from the world struggle against imperialism.

José

----- Original Message -----
From: "Xxxx Xxxxxx" <xxxxxxxxxx at xxxxxxxxx.xx>
To: <marxism at lists.panix.com>
Sent: Tuesday, September 04, 2001 10:20 PM
Subject: Re: Taaffe on Cuba


Adam Levenstein wrote:

> Well put, Carrol.
>
> Engineering a society is not the same as engineering a
> bridge. You can't simply say, "ok, we'll do here what
> we did over there." Life isn't that simple - and that
> goes for whatEVER revolution you think is the
> "blueprint," be it Cuba, China, or (in the case of
> orthodox Trots) the Soviet Union.
>
> You can't simply say "we'll go and do exactly what the
> Cubans did," simply because we're not facing the same
> reality that the Cubans are/were.

Of course not. I'm not saying that there is one "model" or "blueprint" that
must be slavishly followed (although, as I pointed out earlier, many in the
70s, including a good many within the USFI, did view the Cuban Revolution as
such a model and did attempt to follow it with disastrous results.)

I'm simply saying that to be a democratic workers state, to be a socialist
society, certain criteria must be met and Cuba falls short of those
criteria. That doesn't mean we shouldn't defend Cuba against capitalism and
imperialism but it does mean we shouldn't be uncritical of it or harbour any
illusions about Cuba or its revolution or cling to it as a shibboleth as the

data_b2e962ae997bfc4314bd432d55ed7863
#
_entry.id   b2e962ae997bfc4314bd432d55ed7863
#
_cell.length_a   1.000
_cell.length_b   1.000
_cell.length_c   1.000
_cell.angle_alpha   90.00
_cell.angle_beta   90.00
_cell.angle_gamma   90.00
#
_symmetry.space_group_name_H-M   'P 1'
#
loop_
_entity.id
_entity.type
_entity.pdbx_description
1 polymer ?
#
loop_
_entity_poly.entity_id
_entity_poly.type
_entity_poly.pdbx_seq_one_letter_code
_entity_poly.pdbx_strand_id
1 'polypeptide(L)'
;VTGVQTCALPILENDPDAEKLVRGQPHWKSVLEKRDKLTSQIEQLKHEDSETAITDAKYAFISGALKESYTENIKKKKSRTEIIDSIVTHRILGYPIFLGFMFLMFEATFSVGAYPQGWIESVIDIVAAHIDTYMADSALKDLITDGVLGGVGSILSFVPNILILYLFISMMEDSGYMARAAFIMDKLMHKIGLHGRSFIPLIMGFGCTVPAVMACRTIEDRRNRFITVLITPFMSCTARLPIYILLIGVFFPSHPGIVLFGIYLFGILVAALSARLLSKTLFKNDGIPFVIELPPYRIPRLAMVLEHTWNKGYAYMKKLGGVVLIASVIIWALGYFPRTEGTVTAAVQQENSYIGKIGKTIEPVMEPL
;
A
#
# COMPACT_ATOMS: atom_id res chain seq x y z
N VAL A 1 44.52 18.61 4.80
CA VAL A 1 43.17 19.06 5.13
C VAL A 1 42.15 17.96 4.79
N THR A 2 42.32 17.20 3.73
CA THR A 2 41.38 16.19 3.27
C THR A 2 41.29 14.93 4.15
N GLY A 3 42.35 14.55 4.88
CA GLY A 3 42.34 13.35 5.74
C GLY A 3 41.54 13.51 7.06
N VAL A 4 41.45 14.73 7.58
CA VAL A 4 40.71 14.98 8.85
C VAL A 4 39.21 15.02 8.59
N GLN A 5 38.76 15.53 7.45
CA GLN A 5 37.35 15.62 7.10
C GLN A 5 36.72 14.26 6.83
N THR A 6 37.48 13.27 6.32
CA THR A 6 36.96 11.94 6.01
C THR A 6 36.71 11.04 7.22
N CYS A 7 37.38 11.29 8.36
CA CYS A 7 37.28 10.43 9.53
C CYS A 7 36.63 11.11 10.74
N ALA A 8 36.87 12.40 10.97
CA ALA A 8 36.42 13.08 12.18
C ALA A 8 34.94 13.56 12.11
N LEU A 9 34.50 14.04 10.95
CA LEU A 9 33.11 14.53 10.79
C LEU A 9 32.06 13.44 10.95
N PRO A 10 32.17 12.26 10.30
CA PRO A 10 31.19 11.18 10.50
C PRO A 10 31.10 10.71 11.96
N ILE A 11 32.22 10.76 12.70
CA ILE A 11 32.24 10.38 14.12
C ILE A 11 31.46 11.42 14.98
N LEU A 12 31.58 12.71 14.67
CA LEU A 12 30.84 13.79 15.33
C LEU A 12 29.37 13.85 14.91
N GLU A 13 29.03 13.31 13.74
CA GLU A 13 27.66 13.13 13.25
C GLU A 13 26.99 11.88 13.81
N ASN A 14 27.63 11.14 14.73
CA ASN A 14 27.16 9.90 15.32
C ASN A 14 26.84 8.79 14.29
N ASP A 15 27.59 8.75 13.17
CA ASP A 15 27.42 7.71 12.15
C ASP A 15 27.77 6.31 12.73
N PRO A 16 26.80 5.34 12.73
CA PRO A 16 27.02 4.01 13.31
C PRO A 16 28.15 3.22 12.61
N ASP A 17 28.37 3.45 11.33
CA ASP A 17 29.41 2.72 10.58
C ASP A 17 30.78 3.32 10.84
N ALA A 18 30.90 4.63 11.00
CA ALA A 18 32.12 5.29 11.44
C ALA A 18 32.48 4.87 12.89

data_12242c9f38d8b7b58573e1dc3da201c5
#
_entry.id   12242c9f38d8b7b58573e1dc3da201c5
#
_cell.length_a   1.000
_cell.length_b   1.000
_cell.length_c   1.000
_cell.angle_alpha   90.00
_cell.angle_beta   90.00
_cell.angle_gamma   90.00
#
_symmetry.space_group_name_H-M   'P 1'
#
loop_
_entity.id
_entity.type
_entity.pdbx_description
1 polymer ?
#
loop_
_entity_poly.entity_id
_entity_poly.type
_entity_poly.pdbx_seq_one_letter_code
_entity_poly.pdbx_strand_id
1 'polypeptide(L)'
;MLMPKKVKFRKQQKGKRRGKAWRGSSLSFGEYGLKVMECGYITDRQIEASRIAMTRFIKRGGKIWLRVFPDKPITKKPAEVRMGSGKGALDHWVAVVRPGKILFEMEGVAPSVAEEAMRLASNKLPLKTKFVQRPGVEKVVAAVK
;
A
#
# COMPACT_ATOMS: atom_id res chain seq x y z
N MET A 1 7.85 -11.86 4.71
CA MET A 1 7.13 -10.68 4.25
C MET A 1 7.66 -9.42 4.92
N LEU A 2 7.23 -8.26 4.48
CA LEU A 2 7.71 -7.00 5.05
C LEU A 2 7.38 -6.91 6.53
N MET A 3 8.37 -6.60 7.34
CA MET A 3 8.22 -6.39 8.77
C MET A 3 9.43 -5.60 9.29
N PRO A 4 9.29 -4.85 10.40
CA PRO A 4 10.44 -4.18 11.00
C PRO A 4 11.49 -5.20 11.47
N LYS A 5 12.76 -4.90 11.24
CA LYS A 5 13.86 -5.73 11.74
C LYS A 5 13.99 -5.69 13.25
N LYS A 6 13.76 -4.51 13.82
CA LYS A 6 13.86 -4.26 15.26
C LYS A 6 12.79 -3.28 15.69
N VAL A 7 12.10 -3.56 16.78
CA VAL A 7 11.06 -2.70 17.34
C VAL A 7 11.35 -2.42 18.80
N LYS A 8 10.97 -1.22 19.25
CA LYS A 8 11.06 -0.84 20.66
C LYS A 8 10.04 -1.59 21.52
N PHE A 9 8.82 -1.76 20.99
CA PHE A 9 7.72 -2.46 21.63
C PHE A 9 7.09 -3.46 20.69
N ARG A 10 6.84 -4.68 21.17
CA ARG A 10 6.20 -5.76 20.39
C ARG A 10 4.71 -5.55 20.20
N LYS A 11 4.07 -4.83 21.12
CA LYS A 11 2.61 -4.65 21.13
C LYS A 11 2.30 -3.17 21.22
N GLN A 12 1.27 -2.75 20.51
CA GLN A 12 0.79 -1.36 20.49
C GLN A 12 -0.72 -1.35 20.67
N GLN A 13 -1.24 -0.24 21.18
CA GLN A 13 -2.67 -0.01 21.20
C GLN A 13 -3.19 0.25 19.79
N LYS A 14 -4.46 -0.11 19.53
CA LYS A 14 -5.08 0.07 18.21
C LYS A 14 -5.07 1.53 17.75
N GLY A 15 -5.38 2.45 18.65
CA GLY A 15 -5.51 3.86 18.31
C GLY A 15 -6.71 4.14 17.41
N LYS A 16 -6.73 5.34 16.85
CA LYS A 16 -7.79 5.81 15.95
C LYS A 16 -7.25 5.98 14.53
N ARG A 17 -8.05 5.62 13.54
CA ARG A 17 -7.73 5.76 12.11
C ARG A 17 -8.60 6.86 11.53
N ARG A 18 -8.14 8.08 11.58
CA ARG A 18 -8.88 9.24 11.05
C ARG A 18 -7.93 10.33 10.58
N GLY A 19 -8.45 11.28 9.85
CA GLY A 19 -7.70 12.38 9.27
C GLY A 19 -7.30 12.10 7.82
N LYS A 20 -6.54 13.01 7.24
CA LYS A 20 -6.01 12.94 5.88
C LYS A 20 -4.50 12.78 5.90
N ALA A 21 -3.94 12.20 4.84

DSP, SWP and many of their ex-members and offshoots do.

> (I won't go into the
> specifics, simply because I don't want to insult
> anyone's intelligence.)

>
> The communists that have accepted and embraced the
> Cuban Revolution have simply recognized that. The
> obvious fact that 2001 Cuba is not the same as 1918
> Russia does not mean "Cuba is not socialist."
>

No, but the fact that Cuba is *not* a democratic workers state with a
democratically planned economy open to criticism and correction by the
masses and does not have a free press, the right to form independent
political parties or the right to form tendencies within the CCP *does* mean
it's not socialist. If you're view is that Cuba is socialist that calls into
question exactly what your view of socialism is. That being said, Cuba does
have a planned economy and largely nationalised economy and that must be
defended, however imperfect it is, against capitalist restoration and
counterrevolution.

Andy